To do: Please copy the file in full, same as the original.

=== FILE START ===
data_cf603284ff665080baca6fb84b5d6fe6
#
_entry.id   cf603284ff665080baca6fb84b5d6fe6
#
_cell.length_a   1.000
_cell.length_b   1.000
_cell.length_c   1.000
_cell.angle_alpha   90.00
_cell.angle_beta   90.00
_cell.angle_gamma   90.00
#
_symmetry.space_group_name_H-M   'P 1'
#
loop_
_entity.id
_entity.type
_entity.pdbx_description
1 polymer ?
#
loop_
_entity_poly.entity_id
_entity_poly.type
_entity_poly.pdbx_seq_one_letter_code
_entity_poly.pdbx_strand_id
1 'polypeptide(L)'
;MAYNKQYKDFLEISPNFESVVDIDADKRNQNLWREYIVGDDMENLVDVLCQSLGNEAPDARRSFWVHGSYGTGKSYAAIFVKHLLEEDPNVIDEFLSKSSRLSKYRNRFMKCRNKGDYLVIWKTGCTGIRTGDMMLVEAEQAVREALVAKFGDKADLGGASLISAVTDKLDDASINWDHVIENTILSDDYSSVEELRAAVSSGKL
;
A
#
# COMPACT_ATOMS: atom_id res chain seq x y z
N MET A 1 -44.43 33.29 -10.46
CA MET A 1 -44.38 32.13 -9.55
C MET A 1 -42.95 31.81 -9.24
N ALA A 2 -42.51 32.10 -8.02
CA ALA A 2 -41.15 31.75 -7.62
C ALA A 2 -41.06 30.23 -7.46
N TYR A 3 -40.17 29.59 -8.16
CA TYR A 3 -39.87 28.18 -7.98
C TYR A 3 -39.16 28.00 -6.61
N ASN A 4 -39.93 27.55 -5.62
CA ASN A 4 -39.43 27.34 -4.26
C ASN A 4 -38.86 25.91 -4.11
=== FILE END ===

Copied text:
data_cf603284ff665080baca6fb84b5d6fe6
#
_entry.id   cf603284ff665080baca6fb84b5d6fe6
#
_cell.length_a   1.000
_cell.length_b   1.000
_cell.length_c   1.000
_cell.angle_alpha   90.00
_cell.angle_beta   90.00
_cell.angle_gamma   90.00
#
_symmetry.space_group_name_H-M   'P 1'
#
loop_
_entity.id
_entity.type
_entity.pdbx_description
1 polymer ?
#
loop_
_entity_poly.entity_id
_entity_poly.type
_entity_poly.pdbx_seq_one_letter_code
_entity_poly.pdbx_strand_id
1 'polypeptide(L)'
;MAYNKQYKDFLEISPNFESVVDIDADKRNQNLWREYIVGDDMENLVDVLCQSLGNEAPDARRSFWVHGSYGTGKSYAAIFVKHLLEEDPNVIDEFLSKSSRLSKYRNRFMKCRNKGDYLVIWKTGCTGIRTGDMMLVEAEQAVREALVAKFGDKADLGGASLISAVTDKLDDASINWDHVIENTILSDDYSSVEELRAAVSSGKL
;
A
#
# COMPACT_ATOMS: atom_id res chain seq x y z
N MET A 1 -44.43 33.29 -10.46
CA MET A 1 -44.38 32.13 -9.55
C MET A 1 -42.95 31.81 -9.24
N ALA A 2 -42.51 32.10 -8.02
CA ALA A 2 -41.15 31.75 -7.62
C ALA A 2 -41.06 30.23 -7.46
N TYR A 3 -40.17 29.59 -8.16
CA TYR A 3 -39.87 28.18 -7.98
C TYR A 3 -39.16 28.00 -6.61
N ASN A 4 -39.93 27.55 -5.62
CA ASN A 4 -39.43 27.34 -4.26
C ASN A 4 -38.86 25.91 -4.11